Supermarket bosses and council officials are at loggerheads in a row over charges for the collection of abandoned shopping trolleys in West Norfolk, it has emerged.
Last month, borough council leaders revealed that more than 700 trolleys had been picked up across the area during a 12 week trial.
However, officials have said they are optimistic that traders are doing more to tackle the problem ahead of the launch of new schemes next month.
But, despite that, the authority has been forced to defend the conduct of the contractor brought in to implement the initiative, TCS, after admitting there had been claims from some retailers that the company had acted illegally.
But Chris Bamfield, West Norfolk Council’s executive director, said: “Despite asking retailers to provide evidence, to date, none has been received to support these allegations.
“We believe that TCS are acting in accordance with guidelines.”
As previously reported, councils that signed up to government legislation can charge stores up to £100 for each abandoned trolley they collect.
A total of 725 trolleys, the vast majority in Lynn, were collected across the borough during the initial trial of the scheme, which was scaled back last month to allow stores to collect their own trolleys during weekdays.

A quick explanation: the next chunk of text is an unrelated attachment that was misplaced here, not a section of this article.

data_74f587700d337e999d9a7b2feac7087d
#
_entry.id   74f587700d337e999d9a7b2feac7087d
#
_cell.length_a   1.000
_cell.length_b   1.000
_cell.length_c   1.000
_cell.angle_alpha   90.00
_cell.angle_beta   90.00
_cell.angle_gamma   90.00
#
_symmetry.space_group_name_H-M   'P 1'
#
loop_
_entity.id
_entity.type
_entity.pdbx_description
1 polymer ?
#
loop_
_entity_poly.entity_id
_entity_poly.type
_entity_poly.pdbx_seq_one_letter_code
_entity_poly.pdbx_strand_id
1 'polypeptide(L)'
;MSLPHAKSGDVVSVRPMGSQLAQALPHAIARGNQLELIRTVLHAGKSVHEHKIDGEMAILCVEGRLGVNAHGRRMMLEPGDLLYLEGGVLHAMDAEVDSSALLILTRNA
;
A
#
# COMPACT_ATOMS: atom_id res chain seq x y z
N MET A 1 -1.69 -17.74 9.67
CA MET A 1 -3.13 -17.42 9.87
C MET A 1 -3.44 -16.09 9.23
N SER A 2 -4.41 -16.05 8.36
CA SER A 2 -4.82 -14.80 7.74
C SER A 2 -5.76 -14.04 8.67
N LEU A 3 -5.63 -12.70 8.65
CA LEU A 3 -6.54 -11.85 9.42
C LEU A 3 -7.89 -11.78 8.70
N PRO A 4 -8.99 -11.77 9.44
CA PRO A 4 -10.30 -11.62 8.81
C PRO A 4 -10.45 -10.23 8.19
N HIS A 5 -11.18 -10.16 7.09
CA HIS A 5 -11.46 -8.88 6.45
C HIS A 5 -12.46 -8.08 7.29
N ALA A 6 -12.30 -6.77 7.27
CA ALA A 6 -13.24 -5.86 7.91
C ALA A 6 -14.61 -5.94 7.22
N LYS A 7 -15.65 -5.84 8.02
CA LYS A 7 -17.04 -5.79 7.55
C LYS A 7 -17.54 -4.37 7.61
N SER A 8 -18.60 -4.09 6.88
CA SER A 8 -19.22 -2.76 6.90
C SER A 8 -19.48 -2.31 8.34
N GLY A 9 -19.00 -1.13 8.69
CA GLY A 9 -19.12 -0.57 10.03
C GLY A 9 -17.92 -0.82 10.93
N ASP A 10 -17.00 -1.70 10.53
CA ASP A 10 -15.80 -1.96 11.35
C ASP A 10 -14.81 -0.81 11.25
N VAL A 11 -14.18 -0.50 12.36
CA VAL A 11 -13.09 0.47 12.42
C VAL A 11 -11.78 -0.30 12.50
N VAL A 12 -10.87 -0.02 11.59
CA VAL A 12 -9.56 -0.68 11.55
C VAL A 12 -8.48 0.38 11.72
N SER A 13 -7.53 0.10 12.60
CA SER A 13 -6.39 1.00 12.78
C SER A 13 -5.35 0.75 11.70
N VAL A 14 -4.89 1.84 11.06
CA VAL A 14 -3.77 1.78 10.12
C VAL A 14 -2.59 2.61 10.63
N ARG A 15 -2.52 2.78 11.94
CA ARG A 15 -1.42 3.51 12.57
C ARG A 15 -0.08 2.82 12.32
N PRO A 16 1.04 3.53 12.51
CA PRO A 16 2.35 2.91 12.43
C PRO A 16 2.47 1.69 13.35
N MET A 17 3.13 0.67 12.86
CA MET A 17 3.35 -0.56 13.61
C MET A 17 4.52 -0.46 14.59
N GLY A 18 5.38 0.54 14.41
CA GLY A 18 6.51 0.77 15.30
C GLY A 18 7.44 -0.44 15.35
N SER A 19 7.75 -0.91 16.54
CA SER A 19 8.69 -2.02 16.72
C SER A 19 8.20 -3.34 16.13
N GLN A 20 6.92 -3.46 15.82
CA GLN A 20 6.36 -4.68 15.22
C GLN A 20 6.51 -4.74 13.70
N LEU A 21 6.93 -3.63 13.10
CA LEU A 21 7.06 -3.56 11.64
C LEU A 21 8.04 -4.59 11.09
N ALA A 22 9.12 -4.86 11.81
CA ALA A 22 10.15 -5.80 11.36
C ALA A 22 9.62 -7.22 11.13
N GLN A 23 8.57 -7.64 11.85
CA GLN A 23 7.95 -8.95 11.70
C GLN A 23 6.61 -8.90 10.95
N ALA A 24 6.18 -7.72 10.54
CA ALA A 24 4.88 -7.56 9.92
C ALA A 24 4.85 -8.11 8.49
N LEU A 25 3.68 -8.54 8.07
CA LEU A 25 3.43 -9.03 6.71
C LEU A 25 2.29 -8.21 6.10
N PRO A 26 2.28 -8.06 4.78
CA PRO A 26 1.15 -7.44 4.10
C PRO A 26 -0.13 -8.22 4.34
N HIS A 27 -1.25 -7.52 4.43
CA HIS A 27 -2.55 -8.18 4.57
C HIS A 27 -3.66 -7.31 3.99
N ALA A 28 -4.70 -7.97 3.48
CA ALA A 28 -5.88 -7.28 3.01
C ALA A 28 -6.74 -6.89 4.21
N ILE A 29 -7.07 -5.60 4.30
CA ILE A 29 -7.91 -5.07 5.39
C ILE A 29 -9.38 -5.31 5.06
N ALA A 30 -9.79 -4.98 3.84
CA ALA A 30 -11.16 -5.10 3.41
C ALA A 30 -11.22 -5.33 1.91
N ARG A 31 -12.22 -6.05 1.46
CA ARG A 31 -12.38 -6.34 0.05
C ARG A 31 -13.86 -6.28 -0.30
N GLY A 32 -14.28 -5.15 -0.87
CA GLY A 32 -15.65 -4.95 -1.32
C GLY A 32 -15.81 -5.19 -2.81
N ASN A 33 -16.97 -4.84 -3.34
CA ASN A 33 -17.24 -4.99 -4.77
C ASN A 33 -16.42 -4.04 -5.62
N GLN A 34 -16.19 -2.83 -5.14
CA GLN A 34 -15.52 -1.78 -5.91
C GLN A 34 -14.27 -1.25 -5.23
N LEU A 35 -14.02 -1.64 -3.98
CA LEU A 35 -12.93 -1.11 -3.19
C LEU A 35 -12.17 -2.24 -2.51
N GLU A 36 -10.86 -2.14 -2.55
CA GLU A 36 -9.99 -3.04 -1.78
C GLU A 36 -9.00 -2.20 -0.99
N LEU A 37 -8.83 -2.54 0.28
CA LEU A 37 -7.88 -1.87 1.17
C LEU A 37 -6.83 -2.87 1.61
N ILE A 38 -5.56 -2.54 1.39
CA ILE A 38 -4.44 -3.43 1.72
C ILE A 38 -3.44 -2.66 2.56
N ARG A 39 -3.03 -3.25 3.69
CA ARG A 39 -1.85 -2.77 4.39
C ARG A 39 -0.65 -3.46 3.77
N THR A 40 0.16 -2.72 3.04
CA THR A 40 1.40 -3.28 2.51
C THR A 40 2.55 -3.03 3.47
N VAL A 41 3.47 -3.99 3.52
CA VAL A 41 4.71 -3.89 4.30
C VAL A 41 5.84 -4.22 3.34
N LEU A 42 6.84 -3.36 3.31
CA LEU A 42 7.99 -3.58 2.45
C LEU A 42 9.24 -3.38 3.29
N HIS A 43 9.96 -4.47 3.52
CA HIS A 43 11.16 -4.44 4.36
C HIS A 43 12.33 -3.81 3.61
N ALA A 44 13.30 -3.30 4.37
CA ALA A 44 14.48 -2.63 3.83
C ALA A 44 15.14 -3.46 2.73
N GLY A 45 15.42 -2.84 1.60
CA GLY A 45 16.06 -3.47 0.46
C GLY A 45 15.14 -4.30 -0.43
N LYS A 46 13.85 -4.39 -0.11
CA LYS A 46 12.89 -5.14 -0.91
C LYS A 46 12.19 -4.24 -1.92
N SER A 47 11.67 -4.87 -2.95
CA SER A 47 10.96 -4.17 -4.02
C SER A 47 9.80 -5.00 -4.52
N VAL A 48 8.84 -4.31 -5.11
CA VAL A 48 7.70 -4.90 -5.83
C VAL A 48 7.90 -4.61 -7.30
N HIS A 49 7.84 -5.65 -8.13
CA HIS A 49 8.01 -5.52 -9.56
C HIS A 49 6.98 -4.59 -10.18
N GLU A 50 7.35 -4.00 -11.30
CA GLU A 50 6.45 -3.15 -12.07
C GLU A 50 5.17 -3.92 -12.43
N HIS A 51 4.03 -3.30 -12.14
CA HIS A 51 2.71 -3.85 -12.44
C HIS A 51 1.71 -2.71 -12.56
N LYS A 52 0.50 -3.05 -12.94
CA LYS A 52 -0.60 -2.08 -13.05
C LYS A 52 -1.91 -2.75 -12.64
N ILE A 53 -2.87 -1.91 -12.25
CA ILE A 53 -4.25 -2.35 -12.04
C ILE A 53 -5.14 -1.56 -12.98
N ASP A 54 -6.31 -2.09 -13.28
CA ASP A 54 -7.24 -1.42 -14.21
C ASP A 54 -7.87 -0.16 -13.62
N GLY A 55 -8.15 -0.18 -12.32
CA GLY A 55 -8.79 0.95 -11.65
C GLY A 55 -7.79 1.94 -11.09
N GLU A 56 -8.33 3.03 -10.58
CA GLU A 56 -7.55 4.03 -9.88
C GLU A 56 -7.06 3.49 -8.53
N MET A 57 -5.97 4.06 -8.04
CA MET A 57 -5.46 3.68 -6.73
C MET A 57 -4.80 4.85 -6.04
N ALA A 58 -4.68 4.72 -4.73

Following talks between the authority and retailers, weekday collections from council car parks have also been scaled back.
But Mr Bamfield admitted that the number of trolleys collected during the original trial had “far exceeded” their estimates.
Charges were initially reduced for a further trial period, but have since been backdated.
But Mr Bamfield said: “While the council wishes to see trolleys collected promptly, it is not the council’s intention to make the charges punitive or to make any income from the scheme.
“As with all schemes of this nature, some retailers have paid the charges promptly and some have not. This is the same picture across the country.
“The contractors have appropriate processes in place to recover these charges and, should it become necessary, they will commence recovery proceedings.
The council says retailers have also been invited to run their own programmes for picking up trolleys, which means they do not have to pay the authority’s collection charges.
The new regime will begin on March 17 and Mr Bamfield believes the approach of encouraging businesses to take responsibility may already be paying off.
He said: “We are optimistic as we have already noticed a change in some supermarkets, whereby posters have been displayed and announcements have been read out, reminding customers to return trolleys or report abandoned ones to them.
“We hope this will continue when the new schemes start.”